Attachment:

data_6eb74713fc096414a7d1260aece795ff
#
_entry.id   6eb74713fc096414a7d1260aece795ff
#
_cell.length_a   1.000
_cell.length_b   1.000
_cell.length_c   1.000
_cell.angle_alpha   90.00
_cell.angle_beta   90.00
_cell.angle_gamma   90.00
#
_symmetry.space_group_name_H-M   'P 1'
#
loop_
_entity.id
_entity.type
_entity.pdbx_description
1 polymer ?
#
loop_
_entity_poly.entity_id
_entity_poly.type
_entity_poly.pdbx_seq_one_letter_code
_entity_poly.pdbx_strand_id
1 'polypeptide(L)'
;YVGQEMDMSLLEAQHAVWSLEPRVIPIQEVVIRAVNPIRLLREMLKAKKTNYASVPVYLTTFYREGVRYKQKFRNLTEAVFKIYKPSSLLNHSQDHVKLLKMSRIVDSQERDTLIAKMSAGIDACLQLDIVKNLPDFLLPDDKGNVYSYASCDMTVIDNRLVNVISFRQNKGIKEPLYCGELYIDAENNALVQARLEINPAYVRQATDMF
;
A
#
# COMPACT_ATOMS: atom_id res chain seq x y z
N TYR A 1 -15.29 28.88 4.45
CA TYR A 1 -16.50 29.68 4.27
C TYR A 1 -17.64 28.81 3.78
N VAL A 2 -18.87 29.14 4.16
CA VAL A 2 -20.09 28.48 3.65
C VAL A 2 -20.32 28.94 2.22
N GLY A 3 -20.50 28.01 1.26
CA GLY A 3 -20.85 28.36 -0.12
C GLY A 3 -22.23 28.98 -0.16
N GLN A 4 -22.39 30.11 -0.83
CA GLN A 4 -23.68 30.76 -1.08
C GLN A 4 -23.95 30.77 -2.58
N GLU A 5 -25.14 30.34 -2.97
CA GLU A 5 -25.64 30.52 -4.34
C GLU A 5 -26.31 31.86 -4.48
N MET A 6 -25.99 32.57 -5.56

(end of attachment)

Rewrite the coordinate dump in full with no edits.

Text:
data_6eb74713fc096414a7d1260aece795ff
#
_entry.id   6eb74713fc096414a7d1260aece795ff
#
_cell.length_a   1.000
_cell.length_b   1.000
_cell.length_c   1.000
_cell.angle_alpha   90.00
_cell.angle_beta   90.00
_cell.angle_gamma   90.00
#
_symmetry.space_group_name_H-M   'P 1'
#
loop_
_entity.id
_entity.type
_entity.pdbx_description
1 polymer ?
#
loop_
_entity_poly.entity_id
_entity_poly.type
_entity_poly.pdbx_seq_one_letter_code
_entity_poly.pdbx_strand_id
1 'polypeptide(L)'
;YVGQEMDMSLLEAQHAVWSLEPRVIPIQEVVIRAVNPIRLLREMLKAKKTNYASVPVYLTTFYREGVRYKQKFRNLTEAVFKIYKPSSLLNHSQDHVKLLKMSRIVDSQERDTLIAKMSAGIDACLQLDIVKNLPDFLLPDDKGNVYSYASCDMTVIDNRLVNVISFRQNKGIKEPLYCGELYIDAENNALVQARLEINPAYVRQATDMF
;
A
#
# COMPACT_ATOMS: atom_id res chain seq x y z
N TYR A 1 -15.29 28.88 4.45
CA TYR A 1 -16.50 29.68 4.27
C TYR A 1 -17.64 28.81 3.78
N VAL A 2 -18.87 29.14 4.16
CA VAL A 2 -20.09 28.48 3.65
C VAL A 2 -20.32 28.94 2.22
N GLY A 3 -20.50 28.01 1.26
CA GLY A 3 -20.85 28.36 -0.12
C GLY A 3 -22.23 28.98 -0.16
N GLN A 4 -22.39 30.11 -0.83
CA GLN A 4 -23.68 30.76 -1.08
C GLN A 4 -23.95 30.77 -2.58
N GLU A 5 -25.14 30.34 -2.97
CA GLU A 5 -25.64 30.52 -4.34
C GLU A 5 -26.31 31.86 -4.48
N MET A 6 -25.99 32.57 -5.56